The impact creation of new organic materials from the carbon present in the original aerogel is most problematic for a subset of aromatic organics seen diffusely spread along the walls of impact tracks. Microprobe laser desorption laser ionization mass spectrometry (μL2MS) analysis of track interior surfaces showed the presence of a population of low-mass polycyclic aromatic hydrocarbons (PAHs) not seen on aerogel surfaces outside the track (1). However, as we noted in the Supporting Online Material in (1), and as is presented in more detail in (4), this population of low-mass PAHs can be essentially reproduced during high-power laser shots into aerogel. Furthermore, Spencer and Zare show that these low-mass PAHs can subsequently be detected near the high-power laser shot locations using the lower laser powers used for normal measurements. Thus, insofar as high energy laser pulses simulate hypervelocity impacts, these results reinforce our earlier admonishment that investigators should exercise extreme caution when considering the population of low-mass PAHs seen diffusely spread on the interior surfaces of Stardust impact tracks.

While the efficiency of the conversion of C indigenous to the aerogel into low-mass PAHs during impact is unknown, it cannot be very high. If a substantial fraction of the indigenous C were converted in this manner, infrared spectral maps of Stardust impact tracks would show track-associated production of new aromatic C-H stretching bands correlated with an appropriate depletion of the aliphatic CH3 stretching mode band of the original aerogel. This effect is not seen within the sensitivity of the infrared mapping technique (1). Given the extremely high sensitivity of the μL2MS technique (typically in the attomole range), the low-mass PAH populations seen in the high-power laser shots reported by Spencer and Zare could presumably be explained by quite low conversion efficiencies.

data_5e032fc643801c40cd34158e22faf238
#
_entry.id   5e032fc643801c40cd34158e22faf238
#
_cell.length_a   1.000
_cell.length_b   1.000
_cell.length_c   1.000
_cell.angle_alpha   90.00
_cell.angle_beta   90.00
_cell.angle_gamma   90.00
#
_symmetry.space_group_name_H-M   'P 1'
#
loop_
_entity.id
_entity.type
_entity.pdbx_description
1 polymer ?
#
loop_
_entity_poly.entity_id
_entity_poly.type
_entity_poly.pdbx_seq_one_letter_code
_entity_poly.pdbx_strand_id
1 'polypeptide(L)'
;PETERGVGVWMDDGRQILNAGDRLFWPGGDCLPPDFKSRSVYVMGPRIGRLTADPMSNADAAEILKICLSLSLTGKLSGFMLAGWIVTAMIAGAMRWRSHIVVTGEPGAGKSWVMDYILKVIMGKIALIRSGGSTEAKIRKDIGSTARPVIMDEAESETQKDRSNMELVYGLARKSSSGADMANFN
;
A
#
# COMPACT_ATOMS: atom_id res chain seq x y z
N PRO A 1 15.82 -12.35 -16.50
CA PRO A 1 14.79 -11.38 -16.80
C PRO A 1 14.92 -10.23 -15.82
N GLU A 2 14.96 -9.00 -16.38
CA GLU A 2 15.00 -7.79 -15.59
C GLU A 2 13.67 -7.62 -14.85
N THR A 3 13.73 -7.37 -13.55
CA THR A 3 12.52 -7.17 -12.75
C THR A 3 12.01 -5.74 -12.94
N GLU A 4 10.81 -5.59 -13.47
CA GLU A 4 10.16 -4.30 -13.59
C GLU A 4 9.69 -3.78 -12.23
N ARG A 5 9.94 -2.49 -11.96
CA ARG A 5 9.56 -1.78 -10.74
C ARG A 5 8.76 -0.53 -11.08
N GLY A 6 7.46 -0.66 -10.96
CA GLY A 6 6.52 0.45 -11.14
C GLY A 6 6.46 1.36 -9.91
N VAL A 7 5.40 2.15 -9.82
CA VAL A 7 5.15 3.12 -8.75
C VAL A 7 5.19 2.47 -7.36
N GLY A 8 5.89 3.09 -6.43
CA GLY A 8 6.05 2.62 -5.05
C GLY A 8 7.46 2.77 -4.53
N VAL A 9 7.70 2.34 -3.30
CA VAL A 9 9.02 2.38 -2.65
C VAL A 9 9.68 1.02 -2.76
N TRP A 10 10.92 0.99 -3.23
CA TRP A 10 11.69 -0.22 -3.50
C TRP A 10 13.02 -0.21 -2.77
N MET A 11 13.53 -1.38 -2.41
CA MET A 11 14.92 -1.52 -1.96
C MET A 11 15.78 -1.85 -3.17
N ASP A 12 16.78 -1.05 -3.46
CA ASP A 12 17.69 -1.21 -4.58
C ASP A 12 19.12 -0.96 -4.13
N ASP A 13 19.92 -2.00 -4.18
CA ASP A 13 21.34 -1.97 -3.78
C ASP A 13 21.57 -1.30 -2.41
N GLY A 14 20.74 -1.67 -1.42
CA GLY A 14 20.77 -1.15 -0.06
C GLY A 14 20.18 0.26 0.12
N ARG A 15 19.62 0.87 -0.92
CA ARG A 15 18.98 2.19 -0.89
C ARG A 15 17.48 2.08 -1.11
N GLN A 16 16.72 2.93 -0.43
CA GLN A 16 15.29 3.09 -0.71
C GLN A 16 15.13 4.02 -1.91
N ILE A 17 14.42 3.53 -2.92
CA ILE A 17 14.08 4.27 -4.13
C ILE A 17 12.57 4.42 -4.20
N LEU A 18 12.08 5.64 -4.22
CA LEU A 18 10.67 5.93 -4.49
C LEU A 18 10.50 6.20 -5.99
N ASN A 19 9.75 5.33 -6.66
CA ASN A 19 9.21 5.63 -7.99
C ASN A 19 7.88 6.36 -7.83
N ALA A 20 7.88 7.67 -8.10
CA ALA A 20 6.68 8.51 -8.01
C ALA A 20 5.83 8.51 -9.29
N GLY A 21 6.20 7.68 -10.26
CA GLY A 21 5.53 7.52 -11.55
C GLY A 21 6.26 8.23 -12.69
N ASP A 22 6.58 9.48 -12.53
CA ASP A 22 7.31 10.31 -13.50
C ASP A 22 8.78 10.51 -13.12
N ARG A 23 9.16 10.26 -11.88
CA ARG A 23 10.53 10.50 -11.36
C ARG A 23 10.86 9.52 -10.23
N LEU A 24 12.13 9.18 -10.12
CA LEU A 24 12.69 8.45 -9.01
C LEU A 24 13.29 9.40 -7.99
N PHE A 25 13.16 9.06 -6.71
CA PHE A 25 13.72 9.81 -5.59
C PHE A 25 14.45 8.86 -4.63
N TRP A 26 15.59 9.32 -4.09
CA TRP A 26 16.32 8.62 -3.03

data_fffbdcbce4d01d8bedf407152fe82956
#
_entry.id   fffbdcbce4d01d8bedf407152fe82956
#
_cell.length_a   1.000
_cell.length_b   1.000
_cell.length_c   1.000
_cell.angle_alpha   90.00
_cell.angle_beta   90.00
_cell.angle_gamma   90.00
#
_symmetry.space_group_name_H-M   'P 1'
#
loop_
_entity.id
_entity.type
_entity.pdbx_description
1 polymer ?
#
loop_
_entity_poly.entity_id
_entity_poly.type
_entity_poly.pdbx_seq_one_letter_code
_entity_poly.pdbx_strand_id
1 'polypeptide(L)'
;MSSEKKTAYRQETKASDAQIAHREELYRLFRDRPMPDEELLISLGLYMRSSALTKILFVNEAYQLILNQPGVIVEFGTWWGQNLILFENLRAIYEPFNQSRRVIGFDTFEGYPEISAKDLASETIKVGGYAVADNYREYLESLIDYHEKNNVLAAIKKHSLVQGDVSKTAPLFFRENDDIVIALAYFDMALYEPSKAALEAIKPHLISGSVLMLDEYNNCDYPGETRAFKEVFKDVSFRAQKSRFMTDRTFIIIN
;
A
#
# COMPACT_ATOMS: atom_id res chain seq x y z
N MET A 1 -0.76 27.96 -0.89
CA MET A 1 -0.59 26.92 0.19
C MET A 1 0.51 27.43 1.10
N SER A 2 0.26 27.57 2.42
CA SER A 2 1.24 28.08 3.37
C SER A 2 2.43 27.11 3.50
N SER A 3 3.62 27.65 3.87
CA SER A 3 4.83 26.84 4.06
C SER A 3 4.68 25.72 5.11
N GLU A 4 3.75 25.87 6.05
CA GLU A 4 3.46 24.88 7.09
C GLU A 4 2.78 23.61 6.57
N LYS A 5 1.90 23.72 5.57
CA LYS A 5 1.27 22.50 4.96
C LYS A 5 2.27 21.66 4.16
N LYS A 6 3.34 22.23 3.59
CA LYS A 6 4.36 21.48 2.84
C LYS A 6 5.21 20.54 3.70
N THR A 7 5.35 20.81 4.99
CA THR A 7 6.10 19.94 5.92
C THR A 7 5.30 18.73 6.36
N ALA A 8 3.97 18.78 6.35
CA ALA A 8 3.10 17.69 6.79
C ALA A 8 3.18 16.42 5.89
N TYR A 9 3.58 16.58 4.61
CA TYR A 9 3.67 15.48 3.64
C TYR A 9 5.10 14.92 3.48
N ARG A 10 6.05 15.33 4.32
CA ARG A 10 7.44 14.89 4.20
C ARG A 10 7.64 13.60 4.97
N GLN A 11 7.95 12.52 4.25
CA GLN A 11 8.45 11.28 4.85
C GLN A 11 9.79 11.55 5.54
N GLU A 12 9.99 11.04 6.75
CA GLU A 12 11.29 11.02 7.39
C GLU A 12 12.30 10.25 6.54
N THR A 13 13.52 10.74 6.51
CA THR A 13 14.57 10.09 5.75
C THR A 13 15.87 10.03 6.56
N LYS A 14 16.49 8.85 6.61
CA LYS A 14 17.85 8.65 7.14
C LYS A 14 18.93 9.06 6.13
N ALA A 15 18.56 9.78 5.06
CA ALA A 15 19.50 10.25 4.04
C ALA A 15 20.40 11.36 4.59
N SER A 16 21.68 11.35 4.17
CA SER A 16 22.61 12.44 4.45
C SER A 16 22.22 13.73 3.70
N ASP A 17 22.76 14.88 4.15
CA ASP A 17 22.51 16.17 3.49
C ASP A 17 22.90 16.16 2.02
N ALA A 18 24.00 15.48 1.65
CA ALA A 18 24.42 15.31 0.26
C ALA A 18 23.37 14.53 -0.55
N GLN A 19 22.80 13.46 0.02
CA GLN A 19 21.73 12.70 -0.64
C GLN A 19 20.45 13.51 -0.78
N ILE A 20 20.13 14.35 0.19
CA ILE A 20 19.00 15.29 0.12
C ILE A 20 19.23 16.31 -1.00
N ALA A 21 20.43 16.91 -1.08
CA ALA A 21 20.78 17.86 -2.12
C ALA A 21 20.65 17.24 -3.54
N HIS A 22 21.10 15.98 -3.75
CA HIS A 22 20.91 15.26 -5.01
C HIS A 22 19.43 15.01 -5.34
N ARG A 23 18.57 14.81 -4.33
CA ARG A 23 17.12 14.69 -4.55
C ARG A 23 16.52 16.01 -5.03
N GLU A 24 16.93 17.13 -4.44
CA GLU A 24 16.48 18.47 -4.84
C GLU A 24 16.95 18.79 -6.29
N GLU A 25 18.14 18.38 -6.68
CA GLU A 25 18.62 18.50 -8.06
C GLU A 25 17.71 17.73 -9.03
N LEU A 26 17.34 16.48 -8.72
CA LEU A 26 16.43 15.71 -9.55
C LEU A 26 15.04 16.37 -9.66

It is also worth noting what is not seen in the new work of Spencer and Zare. Their high-power laser shots do not produce the more complex distribution of higher mass PAHs seen associated with whole particles (1), nor do they generate PAHs with appreciable O or N contents. Thus, the majority of the organics seen in the Stardust samples are clearly not generated by this process. Instead, this issue is largely associated with the population of low-mass PAHs seen diffusely distributed along track surfaces. Nonetheless, the cautions expressed in our original paper (1), and reinforced by the new work of Spencer and Zare, should serve investigators of Stardust samples (organics or otherwise) as a reminder that constant and continued attention needs to be paid to issues associated with contamination and alteration of these samples.